Saturday, April 21, 2007

Tortuga to Los Roques

Leaving Tortuga, the evening was clear with 10 - 15 knots of wind, mostly behind us. The boat rolled a lot with large confused swells making it difficult to sleep. Later the wind died down some and we decided to turn west away from the rhumb line to move onto more of a reach. This kept our speed up and made the boat's motion more comfortable, although it added miles. Early in the morning the wind picked up again and we turned on a direct line to the SE corner of Los Roques. As we approached the long eastern reef the wind and waves accelerated as the water shallowed. This narrow entrance through the reefs is considered an all weather entrance but it was hazy (making visual navigation difficult) with a steady 20 knots of wind and uncomfortable confused seas. Our electronic charts have been consistently off by as much as one third of a mile in this region so good light is key. We radioed Angel and both decided to continue and circle around the reef to the more protected wider entrance to the north. Several large wrecks on the reef testify to the dangers here.
It was a huge relief to turn west again after passing the long eastern reef. The waves calmed down and it was beautiful sail for the next couple of hours into the protected waters of the archipeligo. The only hilly island of the group is El Grand Roque and a small group of houses stretches along the beach on the southern side. This is the Venezuelan National Park headquarters and if we had checked into Venezuela, we should be registering here, paying the park fees and getting a two week permit to visit. Since we were flying the yellow Quarantine flag, we were technically in transit through the area.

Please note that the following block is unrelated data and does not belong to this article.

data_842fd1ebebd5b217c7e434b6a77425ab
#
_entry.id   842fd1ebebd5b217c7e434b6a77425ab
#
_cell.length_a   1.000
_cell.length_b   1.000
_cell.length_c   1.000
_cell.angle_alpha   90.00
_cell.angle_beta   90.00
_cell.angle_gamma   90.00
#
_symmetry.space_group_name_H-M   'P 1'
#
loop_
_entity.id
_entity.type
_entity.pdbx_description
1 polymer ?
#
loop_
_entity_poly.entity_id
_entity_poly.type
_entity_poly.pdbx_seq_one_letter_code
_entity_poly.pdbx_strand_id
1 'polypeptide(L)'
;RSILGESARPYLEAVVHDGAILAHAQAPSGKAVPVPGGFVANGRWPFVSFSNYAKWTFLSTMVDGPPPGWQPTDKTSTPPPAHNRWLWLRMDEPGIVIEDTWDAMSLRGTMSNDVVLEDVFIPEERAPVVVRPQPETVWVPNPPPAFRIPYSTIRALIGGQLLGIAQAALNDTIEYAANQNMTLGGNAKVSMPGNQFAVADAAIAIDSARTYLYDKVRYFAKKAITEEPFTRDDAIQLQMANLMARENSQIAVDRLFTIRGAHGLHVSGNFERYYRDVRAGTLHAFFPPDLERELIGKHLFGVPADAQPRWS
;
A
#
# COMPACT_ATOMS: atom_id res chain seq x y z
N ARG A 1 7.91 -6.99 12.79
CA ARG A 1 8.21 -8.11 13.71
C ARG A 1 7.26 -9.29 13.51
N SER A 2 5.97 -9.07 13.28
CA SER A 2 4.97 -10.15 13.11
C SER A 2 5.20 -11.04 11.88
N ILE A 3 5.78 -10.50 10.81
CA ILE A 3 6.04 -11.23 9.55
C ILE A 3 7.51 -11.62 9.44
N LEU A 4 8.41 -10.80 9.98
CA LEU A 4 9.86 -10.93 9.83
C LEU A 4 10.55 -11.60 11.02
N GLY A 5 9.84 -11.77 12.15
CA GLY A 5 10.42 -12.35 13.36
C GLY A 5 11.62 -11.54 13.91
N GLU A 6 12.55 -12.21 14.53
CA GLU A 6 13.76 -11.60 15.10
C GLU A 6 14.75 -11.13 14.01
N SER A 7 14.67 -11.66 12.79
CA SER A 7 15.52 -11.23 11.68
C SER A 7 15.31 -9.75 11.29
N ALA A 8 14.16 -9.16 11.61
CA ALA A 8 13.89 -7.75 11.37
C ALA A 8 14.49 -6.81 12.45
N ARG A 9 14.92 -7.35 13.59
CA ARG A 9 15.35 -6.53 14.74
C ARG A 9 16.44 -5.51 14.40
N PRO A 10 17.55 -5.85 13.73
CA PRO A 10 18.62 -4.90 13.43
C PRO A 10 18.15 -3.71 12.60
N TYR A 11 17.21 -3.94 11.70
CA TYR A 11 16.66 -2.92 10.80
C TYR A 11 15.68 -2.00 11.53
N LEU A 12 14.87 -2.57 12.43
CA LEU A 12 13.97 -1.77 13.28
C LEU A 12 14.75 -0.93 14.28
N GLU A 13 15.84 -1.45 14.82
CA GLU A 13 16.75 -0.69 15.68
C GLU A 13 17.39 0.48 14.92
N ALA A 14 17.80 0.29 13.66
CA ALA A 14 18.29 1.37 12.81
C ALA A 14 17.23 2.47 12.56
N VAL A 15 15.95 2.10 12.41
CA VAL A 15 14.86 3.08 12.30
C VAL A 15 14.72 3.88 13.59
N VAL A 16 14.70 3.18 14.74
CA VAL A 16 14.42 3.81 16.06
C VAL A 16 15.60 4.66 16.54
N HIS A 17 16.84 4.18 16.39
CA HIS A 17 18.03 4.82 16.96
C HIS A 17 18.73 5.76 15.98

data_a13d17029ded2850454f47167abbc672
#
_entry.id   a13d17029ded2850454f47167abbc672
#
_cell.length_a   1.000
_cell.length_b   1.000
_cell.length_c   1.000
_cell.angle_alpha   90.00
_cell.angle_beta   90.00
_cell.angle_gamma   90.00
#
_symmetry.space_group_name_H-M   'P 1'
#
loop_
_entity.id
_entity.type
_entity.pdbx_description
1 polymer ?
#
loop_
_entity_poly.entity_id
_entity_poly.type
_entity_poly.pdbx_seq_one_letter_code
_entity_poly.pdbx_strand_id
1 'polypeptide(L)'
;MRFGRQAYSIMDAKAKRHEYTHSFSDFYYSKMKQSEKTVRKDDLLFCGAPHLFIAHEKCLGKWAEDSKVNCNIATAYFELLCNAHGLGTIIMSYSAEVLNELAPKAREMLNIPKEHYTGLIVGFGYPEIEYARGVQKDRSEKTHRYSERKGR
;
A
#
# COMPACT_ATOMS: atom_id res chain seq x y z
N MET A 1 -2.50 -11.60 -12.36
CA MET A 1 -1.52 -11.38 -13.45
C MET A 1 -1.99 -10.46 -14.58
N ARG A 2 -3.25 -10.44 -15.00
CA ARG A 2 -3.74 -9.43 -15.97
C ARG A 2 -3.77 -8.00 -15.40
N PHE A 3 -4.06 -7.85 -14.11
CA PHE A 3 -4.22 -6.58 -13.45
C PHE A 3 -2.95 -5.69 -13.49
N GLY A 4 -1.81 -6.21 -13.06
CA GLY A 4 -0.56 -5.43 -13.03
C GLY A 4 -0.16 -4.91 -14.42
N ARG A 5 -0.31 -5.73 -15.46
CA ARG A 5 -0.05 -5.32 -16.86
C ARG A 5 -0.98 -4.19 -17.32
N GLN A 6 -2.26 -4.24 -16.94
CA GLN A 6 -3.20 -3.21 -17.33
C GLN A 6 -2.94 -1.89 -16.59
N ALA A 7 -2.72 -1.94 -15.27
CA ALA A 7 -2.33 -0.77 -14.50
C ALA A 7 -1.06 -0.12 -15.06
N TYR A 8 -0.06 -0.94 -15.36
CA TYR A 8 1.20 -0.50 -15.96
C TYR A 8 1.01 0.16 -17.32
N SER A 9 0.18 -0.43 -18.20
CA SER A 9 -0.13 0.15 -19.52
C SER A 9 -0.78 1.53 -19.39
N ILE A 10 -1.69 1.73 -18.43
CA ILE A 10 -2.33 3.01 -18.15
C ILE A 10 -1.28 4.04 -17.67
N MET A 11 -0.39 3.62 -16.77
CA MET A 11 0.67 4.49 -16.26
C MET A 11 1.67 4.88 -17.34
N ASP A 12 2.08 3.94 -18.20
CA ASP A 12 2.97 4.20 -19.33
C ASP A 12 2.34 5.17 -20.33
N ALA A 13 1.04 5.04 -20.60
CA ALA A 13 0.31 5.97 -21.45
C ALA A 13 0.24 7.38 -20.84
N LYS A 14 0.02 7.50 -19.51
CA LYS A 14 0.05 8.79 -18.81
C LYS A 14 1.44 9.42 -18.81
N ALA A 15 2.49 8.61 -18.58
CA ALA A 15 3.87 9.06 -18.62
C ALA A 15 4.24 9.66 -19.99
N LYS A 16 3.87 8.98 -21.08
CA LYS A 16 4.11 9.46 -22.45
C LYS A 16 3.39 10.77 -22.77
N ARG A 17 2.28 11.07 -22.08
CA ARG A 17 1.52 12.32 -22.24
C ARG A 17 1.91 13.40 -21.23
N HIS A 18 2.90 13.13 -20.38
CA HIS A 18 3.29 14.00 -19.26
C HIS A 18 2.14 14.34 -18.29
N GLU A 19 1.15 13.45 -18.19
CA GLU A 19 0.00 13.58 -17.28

We circled the island and sailed further west to Noronsquis. Our guide book by Chris Doyle gives detailed sketch maps of all anchorages and they were critical. Our electronic charts were only generally useful - getting us to the vicinity. We used Chris's GPS points to confirm even that. This anchorage was in a deep lagoon surrounded by three small islands and reefs. The entrance was narrow and then we had to follow a twisty path through the reefs and coral heads to the deep blue round pool surrounded by beaches and coral reefs. The distant hills of Grand Roque were still visable over the waves crashing on the reef only 100 feet away.

All of our anchorages for the next few weeks had challanging entrances like this. Scott and I would carefully study the sketch map. Then I would steer and he would stand in the bow watching the water colors and looking for the light brown/dark spots marking the reefs/coral heads. Actually as long as we made these entrances in the middle of day (preferably with the sun behind us), it was pretty easy. Leaving was also simplier as we set our course on the auto pilot to the track we made coming in.

It is a huge relief to get the anchor down after a night passage: it was 1:30 PM. Angel settled in next to us a short time later. We were the only two boats there and it was so beautiful. We snorkeled around the reef, fixed a lovely early dinner and were fast asleep by 8 PM.

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